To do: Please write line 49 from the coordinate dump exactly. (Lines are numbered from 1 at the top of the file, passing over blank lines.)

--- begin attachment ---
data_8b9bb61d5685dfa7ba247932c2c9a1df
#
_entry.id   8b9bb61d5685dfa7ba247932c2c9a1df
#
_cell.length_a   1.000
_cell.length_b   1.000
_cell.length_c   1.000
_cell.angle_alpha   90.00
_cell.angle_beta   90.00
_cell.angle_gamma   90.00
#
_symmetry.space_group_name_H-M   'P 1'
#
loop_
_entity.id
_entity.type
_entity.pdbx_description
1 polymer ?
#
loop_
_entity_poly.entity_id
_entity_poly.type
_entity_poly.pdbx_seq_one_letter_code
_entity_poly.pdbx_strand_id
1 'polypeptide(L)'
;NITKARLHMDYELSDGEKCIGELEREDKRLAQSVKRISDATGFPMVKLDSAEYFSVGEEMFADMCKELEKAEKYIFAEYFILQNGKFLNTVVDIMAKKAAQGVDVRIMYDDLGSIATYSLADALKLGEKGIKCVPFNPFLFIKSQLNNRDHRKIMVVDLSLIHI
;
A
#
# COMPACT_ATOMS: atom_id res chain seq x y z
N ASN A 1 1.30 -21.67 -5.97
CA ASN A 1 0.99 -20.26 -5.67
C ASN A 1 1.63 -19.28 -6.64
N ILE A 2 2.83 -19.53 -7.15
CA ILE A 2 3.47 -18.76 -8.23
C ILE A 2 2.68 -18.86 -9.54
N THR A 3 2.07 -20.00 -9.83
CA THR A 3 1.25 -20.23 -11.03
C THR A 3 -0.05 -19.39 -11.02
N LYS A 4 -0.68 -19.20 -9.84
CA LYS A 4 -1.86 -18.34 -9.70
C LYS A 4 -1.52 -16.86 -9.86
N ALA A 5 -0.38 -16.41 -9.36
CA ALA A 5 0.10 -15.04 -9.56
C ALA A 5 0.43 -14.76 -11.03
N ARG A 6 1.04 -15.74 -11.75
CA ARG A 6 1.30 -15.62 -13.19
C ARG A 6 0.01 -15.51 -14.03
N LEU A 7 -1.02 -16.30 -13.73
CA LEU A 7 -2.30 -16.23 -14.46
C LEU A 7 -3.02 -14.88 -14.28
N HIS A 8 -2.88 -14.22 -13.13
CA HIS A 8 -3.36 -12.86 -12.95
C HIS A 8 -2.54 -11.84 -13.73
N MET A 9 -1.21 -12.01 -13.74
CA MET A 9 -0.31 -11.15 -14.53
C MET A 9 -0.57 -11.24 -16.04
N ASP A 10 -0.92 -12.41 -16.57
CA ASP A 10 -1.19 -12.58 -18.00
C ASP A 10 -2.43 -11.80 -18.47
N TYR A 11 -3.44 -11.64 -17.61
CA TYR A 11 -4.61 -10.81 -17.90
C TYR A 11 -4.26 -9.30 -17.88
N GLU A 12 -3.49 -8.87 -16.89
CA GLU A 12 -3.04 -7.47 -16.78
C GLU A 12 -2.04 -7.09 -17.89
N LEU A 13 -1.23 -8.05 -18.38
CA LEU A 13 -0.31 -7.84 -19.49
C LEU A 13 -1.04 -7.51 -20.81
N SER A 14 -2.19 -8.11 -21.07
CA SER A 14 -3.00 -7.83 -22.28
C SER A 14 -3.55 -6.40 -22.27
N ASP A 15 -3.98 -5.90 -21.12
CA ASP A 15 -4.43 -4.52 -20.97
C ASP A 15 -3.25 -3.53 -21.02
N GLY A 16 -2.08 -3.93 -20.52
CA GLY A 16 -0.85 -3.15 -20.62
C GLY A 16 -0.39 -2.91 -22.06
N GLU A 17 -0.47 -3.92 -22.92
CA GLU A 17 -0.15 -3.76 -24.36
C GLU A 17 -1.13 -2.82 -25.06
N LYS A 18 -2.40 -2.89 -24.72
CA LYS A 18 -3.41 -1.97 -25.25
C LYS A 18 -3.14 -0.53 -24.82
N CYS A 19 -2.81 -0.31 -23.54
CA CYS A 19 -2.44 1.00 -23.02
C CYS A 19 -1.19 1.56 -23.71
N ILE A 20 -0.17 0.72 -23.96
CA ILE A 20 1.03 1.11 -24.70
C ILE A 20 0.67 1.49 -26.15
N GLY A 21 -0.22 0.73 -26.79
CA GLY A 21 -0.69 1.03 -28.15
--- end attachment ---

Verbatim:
N LEU A 7 -1.02 -16.30 -13.73